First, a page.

found that a majority of the experts it surveyed say rates will go down in the coming week.

Share story

Investors’ jitteriness kept a lid on mortgage rates this week.

According to the latest data released Thursday by Freddie Mac, the 30-year fixed-rate average held steady at 4.94 percent with an average 0.5 point. (Points are fees paid to a lender equal to 1 percent of the loan amount.) It was unchanged from a week ago and up from 3.95 percent a year ago.

The 15-year fixed-rate average rose to 4.36 percent with an average 0.4 point. It was 4.33 percent a week ago and 3.95 percent a year ago. The five-year adjustable rate average also didn’t move, remaining at 4.14 percent with an average 0.3 point. It was 3.21 percent a year ago.

“Despite recent market volatility, mortgage rates remained steady this week,” Sam Khater, Freddie Mac’s chief economist, said in a statement. “The stability in mortgage rates reflects the moderation in inflationary pressures in the economy due to lower oil prices and subdued wage growth. On the margin, lower energy costs are a positive for the home sales market, particularly for lower-middle income suburban buyers who spend proportionately more income on transportation costs.”

Since mortgage rates jumped to nearly 5 percent a week ago, they have plateaued as long-term bond yields have decreased. The yield on the 10-year Treasury, which tends to be the best predictor of where rates are headed, has been falling the past week.

“A collapse in oil prices and continued stock market volatility prompted some softness in bond markets — primarily driven by the fear that it could spill over into lower inflation, putting expected Fed interest rate hikes on pause,” said Aaron Terrazas, senior economist at Zillow. “Of course, cheaper oil prices could also spur consumer spending as Americans save at the pump. For the time being, markets don’t appear to expect a lasting impact on the American economy from these oil and stock market blips. Moving toward the December [Federal Reserve] meeting, markets are likely to keep a close watch on speeches from several Fed officials, including Chairman Powell.”, which puts out a weekly mortgage rate trend index, found that a majority of the experts it surveyed say rates will go down in the coming week. Shashank Shekhar, chief executive of Arcus Lending, is one who predicts rates will move lower.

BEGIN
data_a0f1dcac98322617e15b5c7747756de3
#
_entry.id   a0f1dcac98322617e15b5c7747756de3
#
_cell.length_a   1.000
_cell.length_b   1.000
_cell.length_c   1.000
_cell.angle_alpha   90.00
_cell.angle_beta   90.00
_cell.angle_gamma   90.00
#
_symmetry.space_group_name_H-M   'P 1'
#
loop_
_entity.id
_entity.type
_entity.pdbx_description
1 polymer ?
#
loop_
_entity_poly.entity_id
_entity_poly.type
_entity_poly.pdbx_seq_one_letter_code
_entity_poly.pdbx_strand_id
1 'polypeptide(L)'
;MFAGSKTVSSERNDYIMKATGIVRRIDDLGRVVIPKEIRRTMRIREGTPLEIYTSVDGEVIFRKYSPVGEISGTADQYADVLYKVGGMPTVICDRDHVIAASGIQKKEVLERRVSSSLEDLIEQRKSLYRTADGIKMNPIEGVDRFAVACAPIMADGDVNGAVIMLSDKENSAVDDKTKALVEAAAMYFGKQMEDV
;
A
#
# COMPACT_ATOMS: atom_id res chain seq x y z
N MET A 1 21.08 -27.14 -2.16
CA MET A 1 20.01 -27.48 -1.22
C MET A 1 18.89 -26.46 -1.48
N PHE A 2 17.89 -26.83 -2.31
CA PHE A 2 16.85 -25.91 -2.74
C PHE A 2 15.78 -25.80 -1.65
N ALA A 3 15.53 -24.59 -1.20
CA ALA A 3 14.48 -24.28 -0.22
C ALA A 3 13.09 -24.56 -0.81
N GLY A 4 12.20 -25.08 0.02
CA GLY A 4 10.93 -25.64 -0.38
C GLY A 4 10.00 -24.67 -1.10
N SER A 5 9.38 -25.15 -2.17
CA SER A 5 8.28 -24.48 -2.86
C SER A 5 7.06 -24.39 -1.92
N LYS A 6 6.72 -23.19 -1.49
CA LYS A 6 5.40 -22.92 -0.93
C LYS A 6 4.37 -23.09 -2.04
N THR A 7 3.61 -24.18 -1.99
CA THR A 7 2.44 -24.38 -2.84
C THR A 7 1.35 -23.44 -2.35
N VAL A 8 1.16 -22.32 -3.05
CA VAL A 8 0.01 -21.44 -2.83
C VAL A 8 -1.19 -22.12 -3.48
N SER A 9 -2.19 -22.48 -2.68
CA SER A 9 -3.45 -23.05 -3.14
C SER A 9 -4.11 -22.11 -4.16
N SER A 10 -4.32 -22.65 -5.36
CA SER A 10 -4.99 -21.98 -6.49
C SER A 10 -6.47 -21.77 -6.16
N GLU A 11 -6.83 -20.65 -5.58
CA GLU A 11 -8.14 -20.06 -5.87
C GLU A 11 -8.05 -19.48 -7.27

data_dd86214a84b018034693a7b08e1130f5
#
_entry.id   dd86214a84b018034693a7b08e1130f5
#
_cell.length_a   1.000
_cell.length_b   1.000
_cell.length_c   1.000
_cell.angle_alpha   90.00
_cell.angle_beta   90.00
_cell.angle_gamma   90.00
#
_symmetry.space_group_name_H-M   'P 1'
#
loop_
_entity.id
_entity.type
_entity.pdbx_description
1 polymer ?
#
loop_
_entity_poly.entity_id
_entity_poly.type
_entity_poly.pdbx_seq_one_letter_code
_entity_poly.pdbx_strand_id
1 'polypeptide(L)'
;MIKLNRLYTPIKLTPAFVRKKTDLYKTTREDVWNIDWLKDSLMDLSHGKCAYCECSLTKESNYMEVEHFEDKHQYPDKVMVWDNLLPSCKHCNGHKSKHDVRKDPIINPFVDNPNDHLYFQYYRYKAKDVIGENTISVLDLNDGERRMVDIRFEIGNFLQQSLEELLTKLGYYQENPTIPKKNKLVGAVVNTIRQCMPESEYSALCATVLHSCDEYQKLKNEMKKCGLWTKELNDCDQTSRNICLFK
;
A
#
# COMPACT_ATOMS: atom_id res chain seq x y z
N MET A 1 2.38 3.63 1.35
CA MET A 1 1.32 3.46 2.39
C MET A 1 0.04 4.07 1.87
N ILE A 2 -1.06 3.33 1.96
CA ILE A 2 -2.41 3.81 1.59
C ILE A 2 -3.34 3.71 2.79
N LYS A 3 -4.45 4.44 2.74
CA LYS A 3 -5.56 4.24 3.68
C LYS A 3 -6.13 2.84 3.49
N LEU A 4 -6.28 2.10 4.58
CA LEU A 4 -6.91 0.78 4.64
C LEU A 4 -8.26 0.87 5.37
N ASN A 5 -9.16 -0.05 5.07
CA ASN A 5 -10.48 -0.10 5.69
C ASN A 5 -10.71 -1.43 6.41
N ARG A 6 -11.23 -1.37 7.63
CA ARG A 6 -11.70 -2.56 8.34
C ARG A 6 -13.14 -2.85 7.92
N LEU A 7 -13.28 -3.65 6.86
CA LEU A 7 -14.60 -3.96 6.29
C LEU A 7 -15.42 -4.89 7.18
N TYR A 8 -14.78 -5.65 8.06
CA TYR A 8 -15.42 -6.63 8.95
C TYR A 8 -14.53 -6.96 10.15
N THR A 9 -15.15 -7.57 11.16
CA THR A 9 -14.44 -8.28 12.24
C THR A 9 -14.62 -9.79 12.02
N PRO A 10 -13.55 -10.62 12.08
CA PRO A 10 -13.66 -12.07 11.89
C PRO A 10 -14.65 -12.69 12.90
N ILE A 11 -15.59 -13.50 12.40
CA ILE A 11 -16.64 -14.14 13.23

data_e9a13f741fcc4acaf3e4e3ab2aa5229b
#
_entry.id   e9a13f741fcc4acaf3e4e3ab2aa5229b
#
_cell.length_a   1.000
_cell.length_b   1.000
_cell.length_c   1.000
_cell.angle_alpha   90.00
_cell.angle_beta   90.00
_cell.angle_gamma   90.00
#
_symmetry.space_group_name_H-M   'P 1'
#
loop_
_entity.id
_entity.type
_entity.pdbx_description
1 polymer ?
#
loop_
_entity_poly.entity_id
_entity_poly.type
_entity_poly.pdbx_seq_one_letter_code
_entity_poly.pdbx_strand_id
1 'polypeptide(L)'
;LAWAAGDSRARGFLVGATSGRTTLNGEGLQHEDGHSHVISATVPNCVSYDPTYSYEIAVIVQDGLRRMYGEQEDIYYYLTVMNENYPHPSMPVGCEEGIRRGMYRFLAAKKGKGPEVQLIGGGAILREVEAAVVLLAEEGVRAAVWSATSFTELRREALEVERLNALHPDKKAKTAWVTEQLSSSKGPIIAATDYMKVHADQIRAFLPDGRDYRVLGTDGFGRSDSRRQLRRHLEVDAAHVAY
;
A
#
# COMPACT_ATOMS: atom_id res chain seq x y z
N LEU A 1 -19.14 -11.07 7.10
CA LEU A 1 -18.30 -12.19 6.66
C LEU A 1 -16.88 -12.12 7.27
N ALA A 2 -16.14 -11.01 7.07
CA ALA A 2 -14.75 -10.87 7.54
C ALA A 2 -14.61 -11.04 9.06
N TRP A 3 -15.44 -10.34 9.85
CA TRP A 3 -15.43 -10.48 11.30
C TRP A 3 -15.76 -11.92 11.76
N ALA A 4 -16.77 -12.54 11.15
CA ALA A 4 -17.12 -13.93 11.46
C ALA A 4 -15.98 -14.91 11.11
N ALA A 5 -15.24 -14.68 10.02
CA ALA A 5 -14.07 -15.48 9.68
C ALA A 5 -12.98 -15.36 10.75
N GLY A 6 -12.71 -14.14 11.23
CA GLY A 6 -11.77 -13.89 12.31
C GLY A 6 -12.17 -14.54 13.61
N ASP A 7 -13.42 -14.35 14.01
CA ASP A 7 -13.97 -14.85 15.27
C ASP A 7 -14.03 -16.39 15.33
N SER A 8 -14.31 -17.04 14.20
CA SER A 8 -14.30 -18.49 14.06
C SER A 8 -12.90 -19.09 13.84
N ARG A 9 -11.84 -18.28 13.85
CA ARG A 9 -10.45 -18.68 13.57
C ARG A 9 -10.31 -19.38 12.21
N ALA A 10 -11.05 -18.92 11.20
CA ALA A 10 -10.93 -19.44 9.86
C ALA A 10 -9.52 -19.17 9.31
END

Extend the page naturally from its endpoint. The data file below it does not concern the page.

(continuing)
“The big news this week for mortgage rates was the inflation numbers,” Shekhar said. “The consumer price index came in exactly as estimated at 2.5 percent. Inflationary pressure almost always leads to higher rates for consumers and vice versa. It’s expected that the November CPI numbers will be lower because of a massive decline in oil prices that is driving down the gas prices. With lower inflation rates and very little of any other impactful data, expect mortgage rates to cool down just a tad from recent highs.”

Meanwhile, mortgage applications continued to fall off, according to the latest data from the Mortgage Bankers Association. The market composite index — a measure of total loan application volume — declined 3.2 percent from a week earlier. The refinance index fell 4.3 percent from the previous week to its lowest level since December 2000. The purchase index dropped 2.3 percent.

The refinance share of mortgage activity accounted for 39.4 percent of all applications.

“Purchase mortgage applications decreased year-over-year for the third straight week and reached their lowest level since February 2017,” said Bob Broeksmit, MBA president and chief executive. “Despite the healthy economy and labor market, prospective homebuyers are being slowed by the combination of higher mortgage rates and home prices, inadequate supply levels and, more recently, volatility in the stock market.”